Since I hadn't seen Sorrento or any of the nearby cities in daylight, I went running the first morning to get my bearings. I'll never forget that run, simply because after every 6th of a mile or so, I was getting more and more blown away by the beauty, charm, friendliness, and tasteful architecture this place had. I automatically thought; If I live in one place in Italy, it will be here. Absolutely.

There were little outdoor markets lining the streets, all the locals were so cheerful and friendly, and just happy to be there. Well, I get it. They live in one of the most beautiful places in the entire world. And it's hard to lose sight of the ocean when you're in any of the towns along the Amalfi. And the water's unbelievable translucent pale green color that has the ability to capture my mind's attention for what seems like forever. It's just not what I am used to on the Florida beaches, which have their own wonderful features, but this was just different.

I spent my 5 days there, wandering the streets of Sorrento, eating freshly caught seafood, and riding motorbikes along the Amalfi coastline with two friends who lived in my room. They were Jarn, a "Kiwi" or New Zealander and Magdelana, a Chilean girl who was traveling for 9 months -- half of which she would be spending volunteering with children in Africa.

We split the cost and got two bikes. With my track record behind the wheel of any sort of motorized vehicle, I figured it would be a good idea for me to ride with Jarn, who seemed to know what he was doing. Magdelana, on the other hand, basically lied to the renter guy and said she knew how to drive one. She pretty much taught herself, which was great, but this meant Jarn and I were always about 50 miles ahead of her!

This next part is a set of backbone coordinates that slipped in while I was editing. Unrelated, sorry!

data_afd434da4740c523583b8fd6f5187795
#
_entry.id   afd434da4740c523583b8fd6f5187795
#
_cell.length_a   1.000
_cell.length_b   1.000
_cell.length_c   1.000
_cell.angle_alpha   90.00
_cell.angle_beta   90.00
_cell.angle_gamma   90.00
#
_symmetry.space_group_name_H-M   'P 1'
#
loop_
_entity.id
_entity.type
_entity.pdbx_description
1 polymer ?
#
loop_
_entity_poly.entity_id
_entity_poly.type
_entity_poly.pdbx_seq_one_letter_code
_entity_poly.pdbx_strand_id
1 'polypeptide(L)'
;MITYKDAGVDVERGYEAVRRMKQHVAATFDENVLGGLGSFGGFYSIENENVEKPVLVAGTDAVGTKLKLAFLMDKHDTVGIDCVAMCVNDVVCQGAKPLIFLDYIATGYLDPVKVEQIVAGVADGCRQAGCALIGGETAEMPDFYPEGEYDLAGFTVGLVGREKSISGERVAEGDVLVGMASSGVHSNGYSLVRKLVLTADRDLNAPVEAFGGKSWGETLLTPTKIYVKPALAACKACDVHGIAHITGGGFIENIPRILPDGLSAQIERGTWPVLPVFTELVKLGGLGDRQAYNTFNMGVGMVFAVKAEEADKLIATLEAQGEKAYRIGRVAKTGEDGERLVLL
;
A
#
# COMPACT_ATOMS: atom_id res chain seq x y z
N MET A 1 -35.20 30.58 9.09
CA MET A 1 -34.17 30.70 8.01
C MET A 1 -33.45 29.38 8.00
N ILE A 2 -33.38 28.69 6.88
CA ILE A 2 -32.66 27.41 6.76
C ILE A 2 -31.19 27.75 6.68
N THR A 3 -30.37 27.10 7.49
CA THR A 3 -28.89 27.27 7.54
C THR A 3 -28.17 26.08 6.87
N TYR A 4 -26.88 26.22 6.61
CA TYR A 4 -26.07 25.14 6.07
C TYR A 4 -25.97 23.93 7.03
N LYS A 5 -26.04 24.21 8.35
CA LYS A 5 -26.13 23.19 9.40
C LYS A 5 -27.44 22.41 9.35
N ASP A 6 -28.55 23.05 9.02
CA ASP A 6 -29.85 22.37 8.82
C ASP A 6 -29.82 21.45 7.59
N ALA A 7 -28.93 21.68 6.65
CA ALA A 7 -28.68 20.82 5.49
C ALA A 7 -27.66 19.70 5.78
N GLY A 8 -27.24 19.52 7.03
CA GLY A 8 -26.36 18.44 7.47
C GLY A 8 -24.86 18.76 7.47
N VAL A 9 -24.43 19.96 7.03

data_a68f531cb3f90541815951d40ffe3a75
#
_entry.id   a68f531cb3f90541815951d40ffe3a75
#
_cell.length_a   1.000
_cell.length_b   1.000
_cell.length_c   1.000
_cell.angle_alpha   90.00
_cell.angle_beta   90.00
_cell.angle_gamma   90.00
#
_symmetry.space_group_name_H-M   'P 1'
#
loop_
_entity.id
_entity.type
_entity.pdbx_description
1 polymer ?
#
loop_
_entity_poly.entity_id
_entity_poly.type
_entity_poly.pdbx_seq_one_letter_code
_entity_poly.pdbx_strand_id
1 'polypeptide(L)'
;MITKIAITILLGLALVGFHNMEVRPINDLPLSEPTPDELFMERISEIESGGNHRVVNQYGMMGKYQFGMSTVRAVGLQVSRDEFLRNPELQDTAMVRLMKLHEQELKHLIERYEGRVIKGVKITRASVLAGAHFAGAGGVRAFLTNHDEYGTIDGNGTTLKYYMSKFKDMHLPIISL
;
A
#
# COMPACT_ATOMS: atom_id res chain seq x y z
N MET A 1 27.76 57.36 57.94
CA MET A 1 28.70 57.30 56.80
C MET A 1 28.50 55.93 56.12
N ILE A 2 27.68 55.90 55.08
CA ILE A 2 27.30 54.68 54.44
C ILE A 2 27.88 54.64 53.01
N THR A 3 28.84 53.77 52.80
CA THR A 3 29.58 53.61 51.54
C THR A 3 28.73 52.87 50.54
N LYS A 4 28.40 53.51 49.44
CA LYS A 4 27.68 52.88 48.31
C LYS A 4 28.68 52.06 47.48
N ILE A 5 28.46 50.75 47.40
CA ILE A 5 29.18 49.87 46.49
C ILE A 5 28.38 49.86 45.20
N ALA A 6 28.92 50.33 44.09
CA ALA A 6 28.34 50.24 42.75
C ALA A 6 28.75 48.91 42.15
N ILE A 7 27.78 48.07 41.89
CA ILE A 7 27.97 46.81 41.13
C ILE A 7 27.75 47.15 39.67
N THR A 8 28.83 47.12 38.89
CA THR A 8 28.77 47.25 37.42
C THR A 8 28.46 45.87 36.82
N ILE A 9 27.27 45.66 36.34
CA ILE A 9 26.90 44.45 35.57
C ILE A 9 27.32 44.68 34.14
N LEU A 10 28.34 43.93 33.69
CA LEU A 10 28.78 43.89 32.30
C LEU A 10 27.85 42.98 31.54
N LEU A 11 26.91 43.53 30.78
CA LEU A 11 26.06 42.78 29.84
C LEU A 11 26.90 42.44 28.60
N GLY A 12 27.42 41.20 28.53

Anyways, that is a picture I will have in my mind for as long as I live-- spending a day cruising along the Amalfi coast-- hopping from city to city-- Amalfi, Positano, Ravello-- and stopping wherever we pleased to take photos, talk, and just relax in the natural beauty which surrounded us. That day was surreal.

I spent the rest of the time mostly by myself-- took a ferry to the island of Capri, which was obviously pretty, like the rest of them, but much more "upscale," you might say. I was honestly a little disappointed when I spotted a Prada store after taking the long but beautiful hike to the top, where the actual town was located. I took a quick glance in some of the shops and quickly realized this was a place for mostly Americans who had so much money they didn't know what to do with it. There were stores full of nothing but designer everything. That's all fine, but not really what you call authentic! So, I just got a beer and watched the sunset over the water-- really can't complain anymore about that one.

I thought about taking a day trip to Naples, but changed my mind after I heard one girl's horror story. This girl and her boyfriend were staying in my room, and they had just spent a few days in Naples. They were walking down the street around 9 p.m., and some dude rides by on his motorbike and yanks the strap of her purse (which is going across her torso), pulling her along with him across the pavement. Eventually, I guess the guy gave up and she was fine-- left with a few bruises and scratches, and well--obviously horrified. I decided it would be a wise choice to stay away from there- especially as a female traveling alone.

I've gotten lucky with this type of stuff I think-- knock on wood. There has not been one time where I have felt unsafe or in danger of anything. It may have something to do with me knowing I have to be alert and conscious of my surroundings at all time-- and I must take care of myself. I think any female can travel the world if she knows how to do that.